The Printrboard built into the Printrbot is fully capable of driving all of the necessary hardware, and can even manage its own print jobs from g-code files loaded into the on-board microSD card reader. It's far more convenient however to have a more powerful computer managing higher level functions like job management and remote access. I could dedicate a traditional PC to this task; but OctoPrint running on a small Raspberry Pi offers a lot of features in a tiny package. The Raspberry Pi 4 8GB model might even be overkill for the job; but at only $75 it's an easy investment and ensures I'll have plenty of power to install any of the more than 250 plug-ins available for OctoPrint.
If you're looking for a more economical option, the RPi 4 2GB model is only $35 and OctoPrint will also run on any RPi 3B or newer you happen to have lying around.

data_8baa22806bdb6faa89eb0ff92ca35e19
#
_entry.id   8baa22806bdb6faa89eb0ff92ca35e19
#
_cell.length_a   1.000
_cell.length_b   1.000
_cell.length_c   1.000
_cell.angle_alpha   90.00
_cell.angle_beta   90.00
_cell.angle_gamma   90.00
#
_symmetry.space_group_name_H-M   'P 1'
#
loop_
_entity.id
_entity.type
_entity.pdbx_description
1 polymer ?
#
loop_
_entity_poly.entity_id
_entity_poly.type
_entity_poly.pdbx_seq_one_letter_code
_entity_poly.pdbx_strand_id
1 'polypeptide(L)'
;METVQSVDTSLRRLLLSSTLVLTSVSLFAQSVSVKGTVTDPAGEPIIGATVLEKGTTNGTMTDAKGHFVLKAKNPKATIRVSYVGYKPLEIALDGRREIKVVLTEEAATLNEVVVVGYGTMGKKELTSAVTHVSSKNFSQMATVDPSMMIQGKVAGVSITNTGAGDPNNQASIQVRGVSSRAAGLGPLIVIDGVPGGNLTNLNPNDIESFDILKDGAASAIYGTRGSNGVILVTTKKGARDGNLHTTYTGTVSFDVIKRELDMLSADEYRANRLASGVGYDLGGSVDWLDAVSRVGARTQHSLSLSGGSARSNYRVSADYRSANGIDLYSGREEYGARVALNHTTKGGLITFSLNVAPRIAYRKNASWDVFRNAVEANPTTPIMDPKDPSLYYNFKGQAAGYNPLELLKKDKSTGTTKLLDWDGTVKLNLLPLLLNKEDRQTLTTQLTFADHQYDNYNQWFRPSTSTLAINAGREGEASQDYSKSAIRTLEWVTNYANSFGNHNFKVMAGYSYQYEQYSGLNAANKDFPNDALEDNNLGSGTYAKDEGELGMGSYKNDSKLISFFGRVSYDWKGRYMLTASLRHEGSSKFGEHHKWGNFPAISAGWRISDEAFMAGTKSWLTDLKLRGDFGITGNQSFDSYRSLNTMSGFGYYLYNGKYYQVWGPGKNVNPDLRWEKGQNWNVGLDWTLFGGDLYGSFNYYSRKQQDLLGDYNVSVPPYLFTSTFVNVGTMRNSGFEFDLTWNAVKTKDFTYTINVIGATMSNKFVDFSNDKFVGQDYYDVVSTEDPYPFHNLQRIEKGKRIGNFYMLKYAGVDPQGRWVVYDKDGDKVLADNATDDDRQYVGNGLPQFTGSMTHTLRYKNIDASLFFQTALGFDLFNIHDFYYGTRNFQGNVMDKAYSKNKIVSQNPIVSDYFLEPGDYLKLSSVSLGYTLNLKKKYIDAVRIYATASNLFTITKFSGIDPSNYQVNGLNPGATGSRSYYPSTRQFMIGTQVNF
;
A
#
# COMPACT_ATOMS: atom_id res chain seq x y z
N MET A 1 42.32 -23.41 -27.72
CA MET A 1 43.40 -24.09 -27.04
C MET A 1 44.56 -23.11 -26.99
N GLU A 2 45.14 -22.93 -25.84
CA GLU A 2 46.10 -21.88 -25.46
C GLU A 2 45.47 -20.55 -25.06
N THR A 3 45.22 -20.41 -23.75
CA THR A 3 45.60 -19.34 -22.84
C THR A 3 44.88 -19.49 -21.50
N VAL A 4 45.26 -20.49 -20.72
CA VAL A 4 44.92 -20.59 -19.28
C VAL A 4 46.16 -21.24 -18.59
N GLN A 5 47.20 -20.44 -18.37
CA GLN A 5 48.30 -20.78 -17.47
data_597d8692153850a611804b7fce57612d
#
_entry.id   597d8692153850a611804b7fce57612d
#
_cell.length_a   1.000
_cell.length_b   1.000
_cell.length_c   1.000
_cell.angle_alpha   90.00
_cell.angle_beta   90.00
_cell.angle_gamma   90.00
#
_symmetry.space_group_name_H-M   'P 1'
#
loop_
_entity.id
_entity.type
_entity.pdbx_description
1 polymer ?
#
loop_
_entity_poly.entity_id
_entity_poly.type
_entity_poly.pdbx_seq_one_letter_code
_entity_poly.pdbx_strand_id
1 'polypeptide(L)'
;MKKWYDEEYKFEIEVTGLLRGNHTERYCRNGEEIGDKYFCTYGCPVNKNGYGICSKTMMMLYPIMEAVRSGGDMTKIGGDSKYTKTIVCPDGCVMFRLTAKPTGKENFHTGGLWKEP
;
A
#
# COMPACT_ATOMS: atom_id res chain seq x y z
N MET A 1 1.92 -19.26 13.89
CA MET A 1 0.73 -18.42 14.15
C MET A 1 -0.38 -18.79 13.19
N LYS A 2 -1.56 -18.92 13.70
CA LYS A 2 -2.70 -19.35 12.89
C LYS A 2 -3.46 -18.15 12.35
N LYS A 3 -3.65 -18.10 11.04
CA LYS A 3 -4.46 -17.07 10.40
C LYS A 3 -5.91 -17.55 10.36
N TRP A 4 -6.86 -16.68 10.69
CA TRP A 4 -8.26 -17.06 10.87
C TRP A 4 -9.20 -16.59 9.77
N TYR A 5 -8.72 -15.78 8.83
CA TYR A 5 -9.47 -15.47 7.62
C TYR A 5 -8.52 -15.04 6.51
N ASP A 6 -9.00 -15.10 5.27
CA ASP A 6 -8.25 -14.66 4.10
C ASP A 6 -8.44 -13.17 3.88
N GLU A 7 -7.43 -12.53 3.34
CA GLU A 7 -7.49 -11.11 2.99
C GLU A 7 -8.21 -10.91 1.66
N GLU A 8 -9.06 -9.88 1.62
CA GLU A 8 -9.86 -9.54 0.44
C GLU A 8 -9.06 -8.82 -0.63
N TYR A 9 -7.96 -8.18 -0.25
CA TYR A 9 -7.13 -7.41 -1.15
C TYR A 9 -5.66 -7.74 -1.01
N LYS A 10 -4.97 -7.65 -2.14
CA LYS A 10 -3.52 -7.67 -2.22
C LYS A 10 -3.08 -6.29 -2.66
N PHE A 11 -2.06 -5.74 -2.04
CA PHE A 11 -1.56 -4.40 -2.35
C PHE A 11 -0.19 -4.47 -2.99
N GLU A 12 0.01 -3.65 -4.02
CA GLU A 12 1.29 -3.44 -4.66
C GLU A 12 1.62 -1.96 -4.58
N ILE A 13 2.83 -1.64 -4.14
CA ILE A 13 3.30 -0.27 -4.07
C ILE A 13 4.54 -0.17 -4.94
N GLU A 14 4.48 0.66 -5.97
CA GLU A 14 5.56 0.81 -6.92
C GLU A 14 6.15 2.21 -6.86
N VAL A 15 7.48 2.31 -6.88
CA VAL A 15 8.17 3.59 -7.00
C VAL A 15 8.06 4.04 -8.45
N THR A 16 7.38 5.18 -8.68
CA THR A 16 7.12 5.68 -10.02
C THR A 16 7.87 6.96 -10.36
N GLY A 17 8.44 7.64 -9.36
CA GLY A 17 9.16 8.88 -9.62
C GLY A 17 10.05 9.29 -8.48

Most 3D models used in 3D printing are saved as STL files. These files describe the shape of the object, but lack any of the necessary detail to tell a printer how to print them. Software called a "slicer" is used to translate these STL files into g-code commands the fused filament fabrication printer can understand. In effect, it "slices" the model into layers and plots a linear path for the printer nozzle to follow in order to build each layer out of the extruded material. 3D models could be shared in raw g-code format, but since each 3D-printer could have a unique combination of capabilities, filament parameters, and print preferences; it makes far more sense to custom slice each model.